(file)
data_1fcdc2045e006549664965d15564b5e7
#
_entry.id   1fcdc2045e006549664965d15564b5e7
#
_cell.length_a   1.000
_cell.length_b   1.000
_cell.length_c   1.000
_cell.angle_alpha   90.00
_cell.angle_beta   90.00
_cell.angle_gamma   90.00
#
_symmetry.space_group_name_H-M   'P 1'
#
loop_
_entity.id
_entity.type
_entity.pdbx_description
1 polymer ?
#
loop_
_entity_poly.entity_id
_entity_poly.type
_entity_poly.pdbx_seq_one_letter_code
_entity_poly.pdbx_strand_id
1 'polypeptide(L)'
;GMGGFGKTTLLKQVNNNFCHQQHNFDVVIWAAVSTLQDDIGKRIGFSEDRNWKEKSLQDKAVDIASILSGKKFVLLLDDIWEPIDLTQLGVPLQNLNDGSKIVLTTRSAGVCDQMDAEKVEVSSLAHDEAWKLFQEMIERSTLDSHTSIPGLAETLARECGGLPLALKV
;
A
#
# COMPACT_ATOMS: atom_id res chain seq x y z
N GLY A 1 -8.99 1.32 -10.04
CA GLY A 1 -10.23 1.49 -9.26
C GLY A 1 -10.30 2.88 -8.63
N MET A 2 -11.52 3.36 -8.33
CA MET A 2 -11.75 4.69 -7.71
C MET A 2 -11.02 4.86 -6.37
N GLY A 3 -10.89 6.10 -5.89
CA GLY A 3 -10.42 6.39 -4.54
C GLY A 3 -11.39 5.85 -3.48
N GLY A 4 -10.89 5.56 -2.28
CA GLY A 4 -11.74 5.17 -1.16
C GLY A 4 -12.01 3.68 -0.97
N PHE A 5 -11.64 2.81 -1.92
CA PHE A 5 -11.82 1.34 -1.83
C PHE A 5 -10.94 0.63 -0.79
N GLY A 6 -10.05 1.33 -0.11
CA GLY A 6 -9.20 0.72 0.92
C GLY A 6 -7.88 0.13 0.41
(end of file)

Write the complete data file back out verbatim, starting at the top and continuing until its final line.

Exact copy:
data_1fcdc2045e006549664965d15564b5e7
#
_entry.id   1fcdc2045e006549664965d15564b5e7
#
_cell.length_a   1.000
_cell.length_b   1.000
_cell.length_c   1.000
_cell.angle_alpha   90.00
_cell.angle_beta   90.00
_cell.angle_gamma   90.00
#
_symmetry.space_group_name_H-M   'P 1'
#
loop_
_entity.id
_entity.type
_entity.pdbx_description
1 polymer ?
#
loop_
_entity_poly.entity_id
_entity_poly.type
_entity_poly.pdbx_seq_one_letter_code
_entity_poly.pdbx_strand_id
1 'polypeptide(L)'
;GMGGFGKTTLLKQVNNNFCHQQHNFDVVIWAAVSTLQDDIGKRIGFSEDRNWKEKSLQDKAVDIASILSGKKFVLLLDDIWEPIDLTQLGVPLQNLNDGSKIVLTTRSAGVCDQMDAEKVEVSSLAHDEAWKLFQEMIERSTLDSHTSIPGLAETLARECGGLPLALKV
;
A
#
# COMPACT_ATOMS: atom_id res chain seq x y z
N GLY A 1 -8.99 1.32 -10.04
CA GLY A 1 -10.23 1.49 -9.26
C GLY A 1 -10.30 2.88 -8.63
N MET A 2 -11.52 3.36 -8.33
CA MET A 2 -11.75 4.69 -7.71
C MET A 2 -11.02 4.86 -6.37
N GLY A 3 -10.89 6.10 -5.89
CA GLY A 3 -10.42 6.39 -4.54
C GLY A 3 -11.39 5.85 -3.48
N GLY A 4 -10.89 5.56 -2.28
CA GLY A 4 -11.74 5.17 -1.16
C GLY A 4 -12.01 3.68 -0.97
N PHE A 5 -11.64 2.81 -1.92
CA PHE A 5 -11.82 1.34 -1.83
C PHE A 5 -10.94 0.63 -0.79
N GLY A 6 -10.05 1.33 -0.11
CA GLY A 6 -9.20 0.72 0.92
C GLY A 6 -7.88 0.13 0.41